We spent Shabbat in Ashkelon, visiting my wife’s parents. On Motzei Shabbat, my wife stayed in Ashkelon (in the red glare of the rockets fired from Gaza) so that she could take her mother for a medical treatment in the morning. I drove back to Yerushalayim with my children. Along the way, we passed a stretch of fertile farmland. The heavenly rains that had fallen during Shabbat seemed to have awakened the earth, and the pungent aroma of fresh cow manure wafted into the car. My younger boys started gagging and making jokes, the way children do about such things.
“Sheket!” I told them. “I love the smell of fresh bovine in Eretz Yisrael more than any other smell in the world. To me it’s like perfume.”
“Come off it, Abba,” my 22 year-old Golani commando responded.
I switched on the car blinker and started to pull off the highway to the side of the road.
“What are you doing?” my daughter wanted to know.
“Aahhhhhhh,” my youngest son gagged, as the overpowering smell of manure filled the car. “Are you crazy? Don’t stop here!”
But I wanted to teach them a lesson. After all, they were born in Israel. Sometimes they take it for granted. Having grown up in the Holy Land, they can easily forget that things weren’t always that way, that for nearly 2000 years, we were exiled in impure, foreign lands, and that still today, half of our Nation is wallowing away in gentile countries, not knowing the incredible blessing and joy of living in your own Jewish country, upon your own Holy Land.
“Abba! What are you doing?!” my daughter called out, as I got out of the car and trekked off into the dark field.
The truth is, if my wife had been with us, I probably wouldn’t have done it. She doesn’t like me rolling in cucumber fields. The last time I did it, she stayed angry at me for a week. She said that I ruined my clothes and stank up the car. But like my kids, she grew up in Israel too. Don’t get me wrong. They are all crazy about the country, but what smells to me like Chanel #5, smells to them like just plain and smelly cow doo.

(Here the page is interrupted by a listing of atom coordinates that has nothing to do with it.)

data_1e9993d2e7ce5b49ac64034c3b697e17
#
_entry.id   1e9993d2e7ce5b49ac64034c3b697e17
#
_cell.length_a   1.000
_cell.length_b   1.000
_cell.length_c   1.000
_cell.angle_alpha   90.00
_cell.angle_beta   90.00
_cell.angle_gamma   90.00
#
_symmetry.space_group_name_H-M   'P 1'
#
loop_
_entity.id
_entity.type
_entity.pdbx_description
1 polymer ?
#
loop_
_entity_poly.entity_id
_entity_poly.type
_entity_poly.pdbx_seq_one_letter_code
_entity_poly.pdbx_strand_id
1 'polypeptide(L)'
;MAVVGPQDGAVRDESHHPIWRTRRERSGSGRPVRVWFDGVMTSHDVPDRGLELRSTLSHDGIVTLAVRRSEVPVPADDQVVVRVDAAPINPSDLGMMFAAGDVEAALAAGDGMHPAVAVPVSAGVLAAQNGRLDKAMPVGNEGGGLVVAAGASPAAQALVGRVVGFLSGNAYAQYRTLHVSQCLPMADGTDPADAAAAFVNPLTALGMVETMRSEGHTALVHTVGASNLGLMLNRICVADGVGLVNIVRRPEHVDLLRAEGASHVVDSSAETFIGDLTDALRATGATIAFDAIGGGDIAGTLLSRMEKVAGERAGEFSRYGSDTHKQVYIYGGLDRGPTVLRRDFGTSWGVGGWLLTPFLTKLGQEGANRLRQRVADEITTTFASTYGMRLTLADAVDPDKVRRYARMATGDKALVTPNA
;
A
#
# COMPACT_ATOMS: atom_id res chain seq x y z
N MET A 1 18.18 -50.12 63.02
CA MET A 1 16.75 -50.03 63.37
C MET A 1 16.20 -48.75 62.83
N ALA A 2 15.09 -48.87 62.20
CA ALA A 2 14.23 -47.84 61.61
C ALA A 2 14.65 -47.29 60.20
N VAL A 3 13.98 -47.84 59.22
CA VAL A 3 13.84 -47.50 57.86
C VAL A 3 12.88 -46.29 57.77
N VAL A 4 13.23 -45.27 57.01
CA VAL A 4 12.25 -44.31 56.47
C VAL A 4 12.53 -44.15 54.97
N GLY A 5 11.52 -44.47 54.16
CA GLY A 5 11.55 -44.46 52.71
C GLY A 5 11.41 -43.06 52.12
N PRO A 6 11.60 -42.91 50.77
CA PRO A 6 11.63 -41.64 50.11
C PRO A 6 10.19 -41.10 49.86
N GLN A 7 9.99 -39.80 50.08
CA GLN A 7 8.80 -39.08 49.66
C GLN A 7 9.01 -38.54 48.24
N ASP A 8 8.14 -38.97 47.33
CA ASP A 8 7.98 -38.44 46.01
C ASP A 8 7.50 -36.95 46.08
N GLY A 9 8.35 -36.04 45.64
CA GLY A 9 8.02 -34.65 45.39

“Abba, come back !”
Happily, I prostrated myself on the Holy Land and started to roll over and over. The earth was still damp from the rain. The soil of the fertilized field stuck to my beard. The most beautiful fragrance in the world filled up my nostrils, more exhilarating than any reefer I ever smoked in the past.
“Yeeech!” my daughter screamed.
“I’m calling, Ema!” my youngest yelled out.
The rain clouds had passed, and stars twinkled in the heavens. The Rambam writes how the greatest Sages of old would kiss the soil of the Holy Land upon reaching its borders (Laws of Kings, 5:10). The Talmud describes how Rabbi Chia bar Gamda would lovingly roll in the dust of The Holy Land in order to actualize the verse of Tehillim, “For your servants desired her stones and cherished her very dust.”
Rabba Abba would kiss the stones of Acco (Ketubot 112B). Rabbi Kook explained that he wouldn’t merely kiss the ground, which is the basis of the agricultural mitzvot dependent upon the Land, but he kissed the boulders to show the inherent holiness of the Land itself. Rashi, in his commentary to the Gemara, duplicates the verse, “For your servants desired her stones,” without adding any new information, to emphasize the holiness of the very stones of the Land of Israel – up and beyond the Land’s holiness because of the commandments that are performed in its soil.
At the very end of the classic treatise on Jewish Faith, “The Kuzari,” when the Rabbi sets off on aliyah for the Land of Israel, he quotes this same verse of Tehillim: “For your servants desired her stones and cherished her very dust,” saying, “This means that Jerusalem can only be rebuilt when the Jewish People yearn for it to such an extent that they embrace her stones and her dust” (Kuzari, 5:27).
That’s how you bring Mashiach – not by singing, “Moshiach, Moshiach, Moshiach,” but by rolling in the dust of the Eretz Yisrael and doing whatever you can to rebuild the our Nation in our Land.